Round two of the Stanley Cup Playoffs features some great match-ups, like the Pittsburgh Penguins facing off against the New York Rangers. The teams aren’t as bitter towards each other as they used to be, but there is still animosity between the two teams. That is always likely to happen when two teams play so close to one another and have such star-studded teams.
The teams split their season series, with each team winning one game in regulation and the other win coming via the shootout. The Rangers outscored the Penguins 14-13 in those games. The Penguins were the preseason favorite to win the Metropolitan division, and they certainly made everyone who picked them look smart. They ran away with the Metropolitan, and the Rangers finished in a distant second.
The Penguins boast one of the most potent top sixes in the entire NHL. Sidney Crosby, Evgeni Malkin, James Neal and Chris Kunitz are as good as any top four in the league. The scary part is that none of these players played particularly well in the first round. The problem for the Penguins has come from their bottom six forwards. A load of injuries has left Penguins coach Dan Bylsma shuffling player around in his bottom six. Brandon Sutter, arguably the Penguins’ most important bottom six forward, is questionable for the start of the series with an injury suffered in Game 6 against the Columbus Blue Jackets.
The Rangers have their own cast of star top six forwards. Rick Nash, Martin St. Louis, Brad Richards and Derek Stepan are the four top forwards for the Rangers. Just like the Penguins, the Rangers haven’t gotten the production they would have liked to have had from their top guys. The Rangers do, however, have an advantage when it comes to forward depth. The third line, consisting of Derick Brassard, Mats Zuccarello and Benoit Pouliot, along with the fourth line of Dominic Moore, Brian Boyle and Derek Dorsett proved to be the difference in the first round.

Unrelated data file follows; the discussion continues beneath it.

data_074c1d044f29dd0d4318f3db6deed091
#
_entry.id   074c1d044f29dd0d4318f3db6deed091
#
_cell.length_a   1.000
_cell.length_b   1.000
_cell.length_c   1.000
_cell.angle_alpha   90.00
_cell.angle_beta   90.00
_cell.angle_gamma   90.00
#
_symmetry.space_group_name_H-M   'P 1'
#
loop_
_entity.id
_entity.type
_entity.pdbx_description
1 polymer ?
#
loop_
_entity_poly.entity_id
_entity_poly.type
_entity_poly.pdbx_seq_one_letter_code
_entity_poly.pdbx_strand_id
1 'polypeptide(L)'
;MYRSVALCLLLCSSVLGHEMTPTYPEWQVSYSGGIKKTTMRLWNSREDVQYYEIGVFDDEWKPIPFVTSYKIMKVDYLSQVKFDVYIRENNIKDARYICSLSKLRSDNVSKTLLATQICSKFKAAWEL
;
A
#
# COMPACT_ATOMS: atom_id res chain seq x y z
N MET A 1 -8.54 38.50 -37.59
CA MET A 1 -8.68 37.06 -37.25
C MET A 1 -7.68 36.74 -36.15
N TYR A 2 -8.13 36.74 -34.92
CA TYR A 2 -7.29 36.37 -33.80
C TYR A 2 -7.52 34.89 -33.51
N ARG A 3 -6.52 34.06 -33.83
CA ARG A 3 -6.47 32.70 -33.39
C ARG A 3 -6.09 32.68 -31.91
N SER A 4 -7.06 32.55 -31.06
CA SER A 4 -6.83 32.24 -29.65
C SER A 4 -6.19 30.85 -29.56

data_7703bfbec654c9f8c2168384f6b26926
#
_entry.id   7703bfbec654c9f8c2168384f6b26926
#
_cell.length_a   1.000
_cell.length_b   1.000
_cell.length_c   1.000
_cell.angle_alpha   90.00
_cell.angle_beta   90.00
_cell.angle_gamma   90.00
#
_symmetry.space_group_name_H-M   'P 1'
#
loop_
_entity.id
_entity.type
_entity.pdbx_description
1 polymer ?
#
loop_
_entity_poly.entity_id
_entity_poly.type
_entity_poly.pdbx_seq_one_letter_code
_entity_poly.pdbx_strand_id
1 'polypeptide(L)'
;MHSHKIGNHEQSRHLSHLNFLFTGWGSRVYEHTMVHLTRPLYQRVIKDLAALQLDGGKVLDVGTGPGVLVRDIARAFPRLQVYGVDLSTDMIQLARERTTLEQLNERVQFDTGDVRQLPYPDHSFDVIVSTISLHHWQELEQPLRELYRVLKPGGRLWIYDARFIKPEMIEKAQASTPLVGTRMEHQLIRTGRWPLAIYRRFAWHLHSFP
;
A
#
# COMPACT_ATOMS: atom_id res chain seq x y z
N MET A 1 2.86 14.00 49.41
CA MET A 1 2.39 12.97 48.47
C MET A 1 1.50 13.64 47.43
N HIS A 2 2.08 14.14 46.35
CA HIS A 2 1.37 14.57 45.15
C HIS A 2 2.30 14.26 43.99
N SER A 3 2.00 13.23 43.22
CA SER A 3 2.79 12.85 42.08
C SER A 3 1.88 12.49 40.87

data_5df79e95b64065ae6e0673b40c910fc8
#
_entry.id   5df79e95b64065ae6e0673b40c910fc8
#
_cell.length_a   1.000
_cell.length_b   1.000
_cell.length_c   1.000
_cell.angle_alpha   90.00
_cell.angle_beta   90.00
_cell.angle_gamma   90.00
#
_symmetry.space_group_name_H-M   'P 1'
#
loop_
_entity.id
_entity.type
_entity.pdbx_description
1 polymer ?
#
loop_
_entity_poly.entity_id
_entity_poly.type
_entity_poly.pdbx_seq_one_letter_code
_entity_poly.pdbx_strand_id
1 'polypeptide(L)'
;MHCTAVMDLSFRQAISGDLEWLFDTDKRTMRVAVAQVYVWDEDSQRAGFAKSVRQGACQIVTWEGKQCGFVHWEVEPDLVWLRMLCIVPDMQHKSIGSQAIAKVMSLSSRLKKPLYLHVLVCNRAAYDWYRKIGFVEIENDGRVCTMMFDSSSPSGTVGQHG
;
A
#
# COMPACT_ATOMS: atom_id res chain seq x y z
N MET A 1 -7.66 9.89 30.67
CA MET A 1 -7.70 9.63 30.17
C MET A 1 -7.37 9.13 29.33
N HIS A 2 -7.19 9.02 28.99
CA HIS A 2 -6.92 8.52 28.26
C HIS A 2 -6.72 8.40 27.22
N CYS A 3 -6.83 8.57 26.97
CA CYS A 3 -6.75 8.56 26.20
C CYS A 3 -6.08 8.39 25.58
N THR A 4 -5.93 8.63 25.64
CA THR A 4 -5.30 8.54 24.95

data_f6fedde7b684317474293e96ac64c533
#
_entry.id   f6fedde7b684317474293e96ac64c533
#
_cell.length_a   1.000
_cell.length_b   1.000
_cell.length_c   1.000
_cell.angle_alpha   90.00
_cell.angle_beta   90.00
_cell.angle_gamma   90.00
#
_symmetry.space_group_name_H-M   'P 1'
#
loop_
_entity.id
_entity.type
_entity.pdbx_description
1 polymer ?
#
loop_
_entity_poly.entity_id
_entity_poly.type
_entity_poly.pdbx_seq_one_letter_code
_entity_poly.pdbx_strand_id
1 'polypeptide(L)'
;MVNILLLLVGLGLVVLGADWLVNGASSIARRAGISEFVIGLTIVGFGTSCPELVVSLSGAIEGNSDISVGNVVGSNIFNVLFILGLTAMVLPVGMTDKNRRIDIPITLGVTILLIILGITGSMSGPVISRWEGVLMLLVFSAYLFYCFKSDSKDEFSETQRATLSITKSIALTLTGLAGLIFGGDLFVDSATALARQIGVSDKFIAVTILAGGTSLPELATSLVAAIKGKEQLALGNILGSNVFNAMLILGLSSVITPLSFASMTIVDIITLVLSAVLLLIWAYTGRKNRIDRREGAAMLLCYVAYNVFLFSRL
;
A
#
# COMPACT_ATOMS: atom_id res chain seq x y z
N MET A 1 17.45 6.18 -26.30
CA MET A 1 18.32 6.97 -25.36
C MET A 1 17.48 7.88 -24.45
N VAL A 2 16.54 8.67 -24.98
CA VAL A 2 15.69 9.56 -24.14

The Penguins have had to deal with injuries to their defensemen all season long, but the majority of them are back now. Brooks Orpik is the only unknown right now with an undisclosed injury. Kris Letang, Paul Martin, Matt Niskanen and Rob Scuderi have played extremely well, while youngster Olli Maata has had an excellent rookie season.
For the Rangers, their top three defensemen are as good as it gets. Dan Girardi, Ryan McDonagh and Marc Staal have all played great this season. With that being said, Girardi and McDonagh both had rough first rounds. They both know they have another level, and both will be tasked with shutting down Crosby in this round. Anton Stralman started off the series slow but played an excellent Game 7, blocking shots like a madman and gaining an assist. Kevin Klein and John Moore don’t log the minutes the top four do, but they have played solid hockey so far this postseason.
The goaltending clearly favors the Rangers. Henrik Lundqvist wasn’t spectacular in the first round, but he did enough to get his team to round two. Lundqvist has the ability to steal games and will have to do that at some point against the Penguins. As for the Penguins, Marc-Andre Fleury is still a huge question mark. He had some great moments in round one, but once again he looked shaky at times. It doesn’t matter what the Penguins do offensively; if Fleury plays poorly they will not win.
Special teams is the Penguins’ biggest advantage. Their power play converted at a 20.7 percent clip in the first round, but the penalty kill was towards the bottom half of the league, only killing off 74.1 percent of the Blue Jackets’ power plays. The Rangers’ power play started off great, going 3-for-8, but then went cold, going 0-for-21 over the final five and a half games. The penalty kill was also subpar, only killing off 71.4 percent of the Flyers’ power plays.
This series has a lot of things going for it: Star players, a somewhat intense rivalry and, of course, the always unpredictable Fleury. When it is all said and done, the Penguins will be favorites, but the Rangers will push them. Expect this series to go six or seven games.